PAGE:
Generally, a circuit test essentially consists in the application of certain inbound stimuli, in the detection of the responses and in comparing what is read with what is expected as a correct response; naturally, the latter must be known, for example by calculating it beforehand. Each difference constitutes an error. A “physical fault" is defined as the cause of this error.

A fault situation may take place at any time of the life of a circuit, but generally the nature of the malfunction, and consequently the type of test to be used, will be different depending on when the same fault occurs.

The fundamental moments of the life of a circuit are basically as follows:

1) creation of the printed circuit: in this case, it concerns interrupted or shorted rails, bays connected among each other, breakages, etc.. Some of these faults may also be intermittent, for example short circuits due to mechanical stress.
Part of these malfunctions can be considered as logical faults;

2) assembly: here typically there may be errors in the assembly and welding of components, some may be defective, etc... Some defective elements may also be detected only after assembly;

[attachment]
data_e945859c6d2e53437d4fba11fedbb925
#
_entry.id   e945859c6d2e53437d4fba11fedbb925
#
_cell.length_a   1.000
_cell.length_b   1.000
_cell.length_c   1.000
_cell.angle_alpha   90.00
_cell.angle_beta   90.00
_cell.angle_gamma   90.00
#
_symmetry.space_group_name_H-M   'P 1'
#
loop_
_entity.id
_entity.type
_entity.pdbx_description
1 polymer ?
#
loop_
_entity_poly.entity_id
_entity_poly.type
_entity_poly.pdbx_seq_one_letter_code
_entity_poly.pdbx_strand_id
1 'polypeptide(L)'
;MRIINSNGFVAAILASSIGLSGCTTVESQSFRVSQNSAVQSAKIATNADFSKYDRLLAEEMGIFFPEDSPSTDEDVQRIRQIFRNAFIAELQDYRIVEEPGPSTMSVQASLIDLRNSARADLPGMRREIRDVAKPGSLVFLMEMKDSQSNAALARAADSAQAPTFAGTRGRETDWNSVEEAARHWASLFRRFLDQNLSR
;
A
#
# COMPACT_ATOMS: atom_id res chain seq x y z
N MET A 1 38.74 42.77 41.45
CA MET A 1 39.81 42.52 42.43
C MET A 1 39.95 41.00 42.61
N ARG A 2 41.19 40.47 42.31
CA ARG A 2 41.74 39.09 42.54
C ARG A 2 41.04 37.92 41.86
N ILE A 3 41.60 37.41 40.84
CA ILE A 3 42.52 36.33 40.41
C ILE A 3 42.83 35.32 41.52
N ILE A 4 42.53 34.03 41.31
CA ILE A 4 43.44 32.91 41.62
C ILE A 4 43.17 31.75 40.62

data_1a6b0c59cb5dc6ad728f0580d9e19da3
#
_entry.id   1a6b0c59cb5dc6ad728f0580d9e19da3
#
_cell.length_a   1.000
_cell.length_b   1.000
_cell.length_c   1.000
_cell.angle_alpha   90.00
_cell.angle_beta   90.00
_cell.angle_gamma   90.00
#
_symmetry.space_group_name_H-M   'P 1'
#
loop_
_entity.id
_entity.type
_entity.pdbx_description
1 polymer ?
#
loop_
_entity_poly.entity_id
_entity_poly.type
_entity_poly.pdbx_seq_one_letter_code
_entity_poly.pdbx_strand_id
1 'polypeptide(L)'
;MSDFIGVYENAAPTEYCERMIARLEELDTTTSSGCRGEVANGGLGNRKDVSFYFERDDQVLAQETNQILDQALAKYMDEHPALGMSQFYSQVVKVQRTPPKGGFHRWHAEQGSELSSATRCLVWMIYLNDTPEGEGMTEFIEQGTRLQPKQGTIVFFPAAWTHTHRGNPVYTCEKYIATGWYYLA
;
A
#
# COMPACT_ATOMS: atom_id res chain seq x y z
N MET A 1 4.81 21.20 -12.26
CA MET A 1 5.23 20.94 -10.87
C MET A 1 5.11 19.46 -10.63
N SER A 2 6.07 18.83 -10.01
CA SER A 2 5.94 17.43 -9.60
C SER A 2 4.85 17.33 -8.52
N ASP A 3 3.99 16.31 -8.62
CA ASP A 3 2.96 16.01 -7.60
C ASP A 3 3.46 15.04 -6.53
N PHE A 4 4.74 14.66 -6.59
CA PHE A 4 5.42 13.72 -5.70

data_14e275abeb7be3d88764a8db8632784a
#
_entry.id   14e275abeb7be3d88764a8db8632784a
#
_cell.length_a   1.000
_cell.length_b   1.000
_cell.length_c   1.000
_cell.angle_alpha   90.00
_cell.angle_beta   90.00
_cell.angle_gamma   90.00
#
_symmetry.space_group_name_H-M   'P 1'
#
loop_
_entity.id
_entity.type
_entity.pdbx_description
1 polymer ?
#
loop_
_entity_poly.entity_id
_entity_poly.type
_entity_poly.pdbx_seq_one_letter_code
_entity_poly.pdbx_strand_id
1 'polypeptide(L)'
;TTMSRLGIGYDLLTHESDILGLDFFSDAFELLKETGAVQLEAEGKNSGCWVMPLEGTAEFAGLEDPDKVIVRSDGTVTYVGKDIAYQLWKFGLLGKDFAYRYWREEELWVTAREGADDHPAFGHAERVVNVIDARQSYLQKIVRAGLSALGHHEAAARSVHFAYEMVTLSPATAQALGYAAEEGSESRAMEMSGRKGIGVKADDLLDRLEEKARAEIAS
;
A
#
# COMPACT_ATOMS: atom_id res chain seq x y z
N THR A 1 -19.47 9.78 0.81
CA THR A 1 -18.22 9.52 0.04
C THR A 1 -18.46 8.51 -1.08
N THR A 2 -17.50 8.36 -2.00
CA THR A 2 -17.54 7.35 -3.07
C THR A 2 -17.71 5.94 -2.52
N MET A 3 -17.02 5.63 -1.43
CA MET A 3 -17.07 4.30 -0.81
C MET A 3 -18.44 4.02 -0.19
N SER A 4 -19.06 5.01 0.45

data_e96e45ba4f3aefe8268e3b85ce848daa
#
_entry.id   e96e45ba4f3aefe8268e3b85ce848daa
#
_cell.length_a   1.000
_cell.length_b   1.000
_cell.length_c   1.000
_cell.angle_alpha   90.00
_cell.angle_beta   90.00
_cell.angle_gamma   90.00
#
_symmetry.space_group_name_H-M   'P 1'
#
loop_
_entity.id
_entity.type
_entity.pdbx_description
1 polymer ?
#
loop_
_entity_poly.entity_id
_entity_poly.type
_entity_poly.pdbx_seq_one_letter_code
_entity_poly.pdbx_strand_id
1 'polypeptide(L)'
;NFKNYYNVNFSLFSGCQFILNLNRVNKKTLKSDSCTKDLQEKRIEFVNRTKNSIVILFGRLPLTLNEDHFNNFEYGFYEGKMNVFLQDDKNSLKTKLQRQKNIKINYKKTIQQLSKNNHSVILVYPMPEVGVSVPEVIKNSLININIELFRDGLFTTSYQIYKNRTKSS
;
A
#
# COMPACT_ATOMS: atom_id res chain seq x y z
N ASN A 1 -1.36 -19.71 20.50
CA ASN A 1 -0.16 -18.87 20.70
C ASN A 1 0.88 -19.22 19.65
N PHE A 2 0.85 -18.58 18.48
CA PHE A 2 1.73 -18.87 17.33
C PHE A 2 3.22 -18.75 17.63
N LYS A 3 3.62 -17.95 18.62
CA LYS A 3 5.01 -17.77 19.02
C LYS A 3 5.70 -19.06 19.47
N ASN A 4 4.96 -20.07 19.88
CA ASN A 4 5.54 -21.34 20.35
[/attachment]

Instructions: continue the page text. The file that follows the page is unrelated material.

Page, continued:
3) storage: the causes of fault are linked to the environmental conditions: humidity, salinity, temperature, aging; the resulting faults are of a parametric type rather than logical;

4) use: in addition to the factors seen for the storage, other causes of fault appear, linked to poor heat dissipation, mechanical and electrical stress, deterioration of the connections due to aging.

Please note that the faults often do not occur by chance, but are a consequence of an imperfect manufacturing process; the detection and localisation of faults thus becomes a tool to improve the manufacture and construction of the circuits.

The fundamental test philosophies are: the in-circuit test, the functional test and the signature analysis.
This document only examines the in-circuit test.